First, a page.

Museums in Gwanghwamun
A crash course in Korean history
Written by Robert J. Fouser
Photographed by Robert Koehler
The Gwanghwamun area in the heart of Seoul has been in the news lately. Recently, a committee of scholars stirred a controversy by recommending that the name on the Gwanghwamun Gate be written in Chinese characters instead of hangeul, the indigenous writing system that Koreans are passionately proud of.
The debate highlights the symbolic importance of Gwanghwamun Gate to the Gyeongbokgung Palace that overlooks the plaza in front of it. The gate was fi rst built in 1395, but has been rebuilt and moved a number of times since. The current structure dates from 2010 and is a faithful reconstruction of the original 1395 gate. The view of the gate and Mt. Bugaksan behind it is one of the most picture-perfect in Korea.
But the Gwanghwamun area is more than just a prelude to Gyeongbokgung Palace. In recent years, the area has grown into the densest collection of museums in Korea. A thorough visit of all the museums and galleries in the area would take several days. A one-day tour of the museums and galleries along Gwanghwamun Plaza alone offers a fascinating look at the rise and fall of the Joseon Dynasty (1392–1910) and the spectacular rise of the Republic of Korea after the Japanese colonial period (1910–1945) and the Korean War (1950–1953).
A good place to begin exploring Gwanghwamun is the Ilmin Museum of Art (Tue–Sun, 11am–7pm, www.ilmin.org) in the original Dong-A Ilbo Building near the entrance to Cheonggyecheon Stream. Founded in 1920, the Dong-A Ilbo is one of Korea’s largest and oldest newspapers. The current exhibition entitled Galapagos shows works by six noted contemporary artists and runs until February 17th.
After visiting the museum, walk toward Gwanghwamun Plaza, stopping by the Memorial Monument to Emperor Gojong on the way. King Gojong, who later declared himself emperor in 1897 in a belated attempt to strengthen the Joseon state, came to the throne in 1863, and the monument commemorates the 40th anniversary of his ascension. The plaza offers an interesting look at the varied forms of architecture from the 1960s to the present, which together tell the story of Korea’s stunning economic growth during that period.
Underneath the middle section of the plaza are exhibitions on the life and work of two of the most important historical figures in Korean history: King Sejong and Admiral Yi Sunsin. The exhibition on King Sejong, the revered king who invented hangeul, offers an excellent opportunity to learn about the writing system and the life of this amazing king. The exhibitions are open Tuesday through Sunday, 10:30am–10:30pm (final admission at 10pm, http://m.sejongstory.or.kr/eng).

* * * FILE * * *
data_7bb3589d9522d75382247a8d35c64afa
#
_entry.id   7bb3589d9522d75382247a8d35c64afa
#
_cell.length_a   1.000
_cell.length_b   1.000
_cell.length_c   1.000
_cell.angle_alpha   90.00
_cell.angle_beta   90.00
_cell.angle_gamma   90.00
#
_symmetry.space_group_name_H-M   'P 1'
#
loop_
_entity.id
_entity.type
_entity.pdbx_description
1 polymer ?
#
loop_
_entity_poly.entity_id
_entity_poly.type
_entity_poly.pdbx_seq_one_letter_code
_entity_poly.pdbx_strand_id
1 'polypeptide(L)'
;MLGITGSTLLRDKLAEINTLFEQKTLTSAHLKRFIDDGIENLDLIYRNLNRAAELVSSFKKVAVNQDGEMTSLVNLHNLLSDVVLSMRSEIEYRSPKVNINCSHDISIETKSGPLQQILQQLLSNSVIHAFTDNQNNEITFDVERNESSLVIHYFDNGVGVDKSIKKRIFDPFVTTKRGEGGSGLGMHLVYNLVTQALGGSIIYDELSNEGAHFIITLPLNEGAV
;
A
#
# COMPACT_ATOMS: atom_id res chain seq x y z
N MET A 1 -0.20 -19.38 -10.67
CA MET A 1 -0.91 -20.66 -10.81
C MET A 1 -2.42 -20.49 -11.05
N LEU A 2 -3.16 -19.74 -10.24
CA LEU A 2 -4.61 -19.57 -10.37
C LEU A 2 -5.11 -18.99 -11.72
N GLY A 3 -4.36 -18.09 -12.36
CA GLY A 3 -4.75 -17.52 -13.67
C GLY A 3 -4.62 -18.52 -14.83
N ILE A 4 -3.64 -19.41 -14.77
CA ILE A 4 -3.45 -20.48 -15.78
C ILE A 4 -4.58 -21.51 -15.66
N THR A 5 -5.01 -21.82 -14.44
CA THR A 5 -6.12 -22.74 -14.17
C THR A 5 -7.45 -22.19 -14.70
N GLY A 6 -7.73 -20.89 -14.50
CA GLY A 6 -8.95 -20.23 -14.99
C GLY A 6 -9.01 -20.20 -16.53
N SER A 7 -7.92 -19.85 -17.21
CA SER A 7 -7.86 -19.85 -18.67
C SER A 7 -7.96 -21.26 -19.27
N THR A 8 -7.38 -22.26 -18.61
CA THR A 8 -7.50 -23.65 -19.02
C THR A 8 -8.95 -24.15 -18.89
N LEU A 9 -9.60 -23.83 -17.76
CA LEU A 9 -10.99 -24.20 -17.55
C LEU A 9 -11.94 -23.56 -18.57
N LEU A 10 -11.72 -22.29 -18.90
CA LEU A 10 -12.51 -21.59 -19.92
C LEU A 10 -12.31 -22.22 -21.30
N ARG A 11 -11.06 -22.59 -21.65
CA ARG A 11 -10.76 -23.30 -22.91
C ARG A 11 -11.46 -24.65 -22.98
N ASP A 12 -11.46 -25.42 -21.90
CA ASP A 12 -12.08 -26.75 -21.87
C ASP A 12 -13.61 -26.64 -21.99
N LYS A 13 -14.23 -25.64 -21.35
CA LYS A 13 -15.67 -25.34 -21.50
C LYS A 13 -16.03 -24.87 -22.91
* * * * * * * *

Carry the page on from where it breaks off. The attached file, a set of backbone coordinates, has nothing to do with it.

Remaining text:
Back on the surface, walk across the street and visit Hangeul Maruji Park, a small city park dedicated to hangeul next to the Sejong Center for the Performing Arts. The Sejong Center itself is architecturally interesting and, apart from its wide range of music and theater events, has several galleries and restaurants.
At this point, the cold of winter makes two important museums look inviting. The new National Museum of Korean Contemporary History (Tue– Sun, 9am–6pm, final admission at 5pm, www.much.go.kr/en/mainen.do) is located in one of two buildings built in the early 1960s (the other is the US Embassy), when Korea’s economic growth was just beginning. The museum focuses on the modern history of the Republic of Korea, from the formation of the provisional government in the dark years of Japanese colonial rule to the present.
After seeing the museum, walk to the north end of the plaza and take a closer look at Gwanghwamun Gate. To the left of the gate is the National Palace Museum of Korea (Tue–Fri, 9am–6pm; Sat–Sun, 9am–7pm [final admission one hour before closing], www.gogung.go.kr/fgn/jsp/en/html/ index.jsp), which focuses on the history of court life during the Joseon period and offers insight into the history that preceded the tumultuous 20th century.
All the museums have cafés that offer a nice place for lunch or a break and shops for gifts. Gogungddurak café in the National Palace Museum is noted for its innovative fusion offerings and traditional Korean tea, and its gift shop contains high quality Korean crafts.